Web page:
The broadcaster John Humphrys talks of “hurrah” and “boo” words. This linguistic tactic tries to persuade us of something by the use of associated positive or negative words. If something is new, modern, scientific and progressive it can be easily championed. Conversely labelling something with a “boo” word such as old or traditional is a sure-fire way of killing it off. Surely “innovation” has become the ultimate “hurrah” word for the 21st century NHS.
Except it is now more than a word, bigger than an aspiration. Innovation is a now formal part of NHS infrastructure. There is now an NHS Institute of Improvement and Innovation; there are nine “NHS Innovation Hubs” in the UK and a £240m Innovation Fund has been introduced.
This unfettered embrace of innovation in the NHS is perhaps one of the defining motifs of the decade. If it isn’t innovative, you can go whistle. Common sense, clinical experience and empirical evidence are dismissed as bourgeois indulgences in a headlong rush for things modern and novel. Lysenko would be very proud! It is my nihilistic contention that innovation needs to be viewed with extreme scepticism.
Benefits of innovation
It is always hoped an innovation has fundamental advantages over a more traditional method. However, this is often unknown at the time of implementation. Paradoxically, once an innovation is empirically studied, it ceases to be innovative anymore. In truth, most innovations happen because there is always more excitement about new and different. There are subtle yet well-studied interactions at play here.
First (and best studied) is the Pygmalion effect. This refers to situations in which people perform better simply because they are expected to do so. It entails a complex unconscious interaction involving verbal and non-verbal cues. It is named after George Bernard Shaw’s play Pygmalion (later popularized by the musical My Fair Lady), in which Henry Higgins believes that the Cockney flower girl, Eliza Dolittle, can be made into a lady. Higgins’ belief in her is a strong factor in her decision to become one.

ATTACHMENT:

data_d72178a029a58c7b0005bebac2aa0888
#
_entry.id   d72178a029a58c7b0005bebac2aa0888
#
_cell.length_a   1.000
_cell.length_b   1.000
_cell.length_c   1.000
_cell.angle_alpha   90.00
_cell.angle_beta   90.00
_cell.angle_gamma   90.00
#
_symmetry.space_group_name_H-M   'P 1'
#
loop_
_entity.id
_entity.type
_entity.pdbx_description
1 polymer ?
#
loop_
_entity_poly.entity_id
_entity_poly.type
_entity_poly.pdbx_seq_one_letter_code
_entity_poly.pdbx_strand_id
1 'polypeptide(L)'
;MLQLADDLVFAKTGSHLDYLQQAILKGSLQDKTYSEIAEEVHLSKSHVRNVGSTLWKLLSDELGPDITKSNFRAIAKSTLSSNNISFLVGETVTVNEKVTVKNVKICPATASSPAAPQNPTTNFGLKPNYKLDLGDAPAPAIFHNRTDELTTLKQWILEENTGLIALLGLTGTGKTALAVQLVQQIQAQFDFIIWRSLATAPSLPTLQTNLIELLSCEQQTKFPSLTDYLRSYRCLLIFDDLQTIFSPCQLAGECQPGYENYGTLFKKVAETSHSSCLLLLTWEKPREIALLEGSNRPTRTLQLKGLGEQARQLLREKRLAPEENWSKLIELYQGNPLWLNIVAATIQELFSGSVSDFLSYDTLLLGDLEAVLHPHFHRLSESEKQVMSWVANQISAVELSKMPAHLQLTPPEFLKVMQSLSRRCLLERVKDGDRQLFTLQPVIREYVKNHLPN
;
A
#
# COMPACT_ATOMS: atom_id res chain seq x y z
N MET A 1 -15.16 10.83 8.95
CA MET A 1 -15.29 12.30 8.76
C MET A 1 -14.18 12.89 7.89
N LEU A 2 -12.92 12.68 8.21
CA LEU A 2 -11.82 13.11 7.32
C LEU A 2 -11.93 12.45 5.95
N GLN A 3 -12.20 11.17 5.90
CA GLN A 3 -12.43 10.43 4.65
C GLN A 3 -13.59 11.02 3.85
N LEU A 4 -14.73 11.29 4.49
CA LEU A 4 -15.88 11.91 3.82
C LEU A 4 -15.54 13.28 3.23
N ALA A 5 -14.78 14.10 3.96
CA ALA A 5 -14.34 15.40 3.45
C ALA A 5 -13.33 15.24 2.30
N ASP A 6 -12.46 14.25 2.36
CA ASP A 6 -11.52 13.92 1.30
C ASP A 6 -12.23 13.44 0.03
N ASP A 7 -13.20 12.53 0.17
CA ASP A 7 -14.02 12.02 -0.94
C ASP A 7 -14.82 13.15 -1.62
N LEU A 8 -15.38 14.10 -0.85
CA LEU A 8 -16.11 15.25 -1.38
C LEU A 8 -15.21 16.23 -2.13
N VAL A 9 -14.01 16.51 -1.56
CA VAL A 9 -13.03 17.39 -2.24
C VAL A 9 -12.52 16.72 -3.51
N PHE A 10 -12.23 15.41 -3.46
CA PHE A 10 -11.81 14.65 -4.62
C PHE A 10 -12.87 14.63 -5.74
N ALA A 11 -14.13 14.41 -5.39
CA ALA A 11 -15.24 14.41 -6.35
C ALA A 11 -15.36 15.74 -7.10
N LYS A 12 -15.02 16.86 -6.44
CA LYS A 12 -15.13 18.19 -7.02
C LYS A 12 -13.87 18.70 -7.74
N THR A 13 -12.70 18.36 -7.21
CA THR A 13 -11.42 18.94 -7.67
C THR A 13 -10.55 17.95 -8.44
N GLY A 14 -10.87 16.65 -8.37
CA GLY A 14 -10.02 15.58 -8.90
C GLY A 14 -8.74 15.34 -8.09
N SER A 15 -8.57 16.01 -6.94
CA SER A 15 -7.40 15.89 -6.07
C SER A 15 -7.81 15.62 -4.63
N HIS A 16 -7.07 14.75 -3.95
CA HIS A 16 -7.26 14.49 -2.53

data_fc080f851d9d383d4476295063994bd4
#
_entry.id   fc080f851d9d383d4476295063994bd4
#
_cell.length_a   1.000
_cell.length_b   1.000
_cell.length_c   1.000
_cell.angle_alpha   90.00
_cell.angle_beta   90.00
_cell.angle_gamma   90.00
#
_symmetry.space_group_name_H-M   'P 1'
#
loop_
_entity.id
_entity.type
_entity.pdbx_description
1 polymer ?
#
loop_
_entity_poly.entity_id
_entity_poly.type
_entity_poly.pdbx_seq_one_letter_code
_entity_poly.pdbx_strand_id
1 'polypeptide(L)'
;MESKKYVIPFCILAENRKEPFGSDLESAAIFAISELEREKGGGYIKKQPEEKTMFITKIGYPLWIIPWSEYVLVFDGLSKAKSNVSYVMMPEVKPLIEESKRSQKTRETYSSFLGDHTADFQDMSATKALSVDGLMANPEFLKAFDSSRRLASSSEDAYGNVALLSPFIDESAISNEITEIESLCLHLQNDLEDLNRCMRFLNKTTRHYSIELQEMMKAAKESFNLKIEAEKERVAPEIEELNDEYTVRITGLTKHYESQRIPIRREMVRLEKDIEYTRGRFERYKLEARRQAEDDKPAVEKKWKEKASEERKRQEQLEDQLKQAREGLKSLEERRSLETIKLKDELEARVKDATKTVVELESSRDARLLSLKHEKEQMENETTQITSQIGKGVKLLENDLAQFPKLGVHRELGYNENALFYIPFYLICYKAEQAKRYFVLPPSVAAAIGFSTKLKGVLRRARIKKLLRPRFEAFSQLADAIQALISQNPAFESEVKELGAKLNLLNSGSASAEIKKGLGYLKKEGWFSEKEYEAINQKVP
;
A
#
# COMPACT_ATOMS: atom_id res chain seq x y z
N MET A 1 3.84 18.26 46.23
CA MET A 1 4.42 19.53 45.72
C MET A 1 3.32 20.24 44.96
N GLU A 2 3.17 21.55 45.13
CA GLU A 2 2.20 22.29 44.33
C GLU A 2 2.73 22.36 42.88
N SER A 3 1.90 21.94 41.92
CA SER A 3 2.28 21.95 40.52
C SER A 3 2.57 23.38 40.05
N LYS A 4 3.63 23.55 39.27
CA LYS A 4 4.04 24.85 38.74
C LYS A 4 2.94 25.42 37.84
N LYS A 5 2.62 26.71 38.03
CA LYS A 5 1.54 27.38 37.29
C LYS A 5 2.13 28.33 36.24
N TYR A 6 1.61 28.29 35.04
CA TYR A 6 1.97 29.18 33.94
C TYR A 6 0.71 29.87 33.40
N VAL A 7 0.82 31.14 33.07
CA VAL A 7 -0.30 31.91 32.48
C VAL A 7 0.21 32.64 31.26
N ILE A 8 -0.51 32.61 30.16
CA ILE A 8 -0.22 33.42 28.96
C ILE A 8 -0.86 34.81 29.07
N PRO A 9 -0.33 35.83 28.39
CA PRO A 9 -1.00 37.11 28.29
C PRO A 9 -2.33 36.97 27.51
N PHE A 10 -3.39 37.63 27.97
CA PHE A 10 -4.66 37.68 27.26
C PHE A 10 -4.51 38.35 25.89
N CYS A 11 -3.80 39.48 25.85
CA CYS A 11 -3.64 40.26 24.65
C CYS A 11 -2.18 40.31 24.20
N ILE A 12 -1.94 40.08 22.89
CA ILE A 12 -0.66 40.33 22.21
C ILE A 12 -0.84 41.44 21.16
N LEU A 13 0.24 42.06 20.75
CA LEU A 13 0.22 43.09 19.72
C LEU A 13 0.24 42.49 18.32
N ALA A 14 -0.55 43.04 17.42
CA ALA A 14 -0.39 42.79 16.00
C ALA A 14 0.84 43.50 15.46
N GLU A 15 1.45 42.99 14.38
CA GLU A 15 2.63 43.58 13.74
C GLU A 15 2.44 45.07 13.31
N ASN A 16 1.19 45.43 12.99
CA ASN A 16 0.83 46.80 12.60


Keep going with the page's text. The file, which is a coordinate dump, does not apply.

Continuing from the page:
Second is the Hawthorne effect. This phenomenon refers to improvements in productivity or quality or work that results from the mere fact that workers were being studied or observed. It is named after a study at the Hawthorne Plant, near Chicago from 1924-36. It is widely invoked to describe an improvement in performance following a newly introduced change. There is no doubt that the presence of an influential figure alters the situation as workers may want to avoid, impress, direct, deny or influence them. Moreover, this is to an unknown and unpredictable degree. This consideration is well known in qualititative research and is known as “reactivity”.
Lastly, the Halo effect, where the individual performs differently because of the novelty of participating in something new. Performance can improve from an unjustified belief in its superiority. It shares similarities with the placebo effect.
After the innovation?
Virtually anything that is new will be popular at the time of its introduction and for a few years thereafter. It is axiomatic that at least 75% of innovations will have a half-life of less than five years. This isn’t surprising. Interest waxes and wanes as the enthusiasm and/or responsible personnel behind it vary.
One reading of this is an order effect. The most recently adopted approach attracts the most enthusiasm hence it will always win. This leads to a purgatory of constant change and enforced adoption of innovation. Such enforced redefinition, reinvention and reclassification indeed blights the modern NHS – “digging up the trees they’ve just planted” as it was memorably described recently . This is flanked by a concurrent fixation with all things new. Sparkly ideas, twinkling notions and shiny concepts are gathered and vaunted by distinctly magpie-like NHS apparatchiks.
The converse can be true. What was new, radical and exciting will inevitably undergo heterotopic ossification, becoming fixed and immutable. Old isn’t always bad – it is madness to dismiss the old without evidence of inferiority. On the other hand, if you do so these days and call it an innovation, such evidence seems to be optional.
And this is my main point: change should be driven not by political fashion but by evidence that it is an improvement. Sadly, it is neither an original nor new point. Over 80 years ago, Sir Robert Hutchison most eloquently put it thus :
“Those of us who have the duty of training the rising generation of doctors have a great responsibility. We must not inseminate the virgin minds of the young with the tares of our own fads. It is for this reason that it is easily possible for teaching to be too “up to date”. It is always well, before handing the cup of knowledge to the young, to wait until the froth has settled.”
1) BMJ 2008: 336; 919
2) BMJ 1925: 1; 995-8.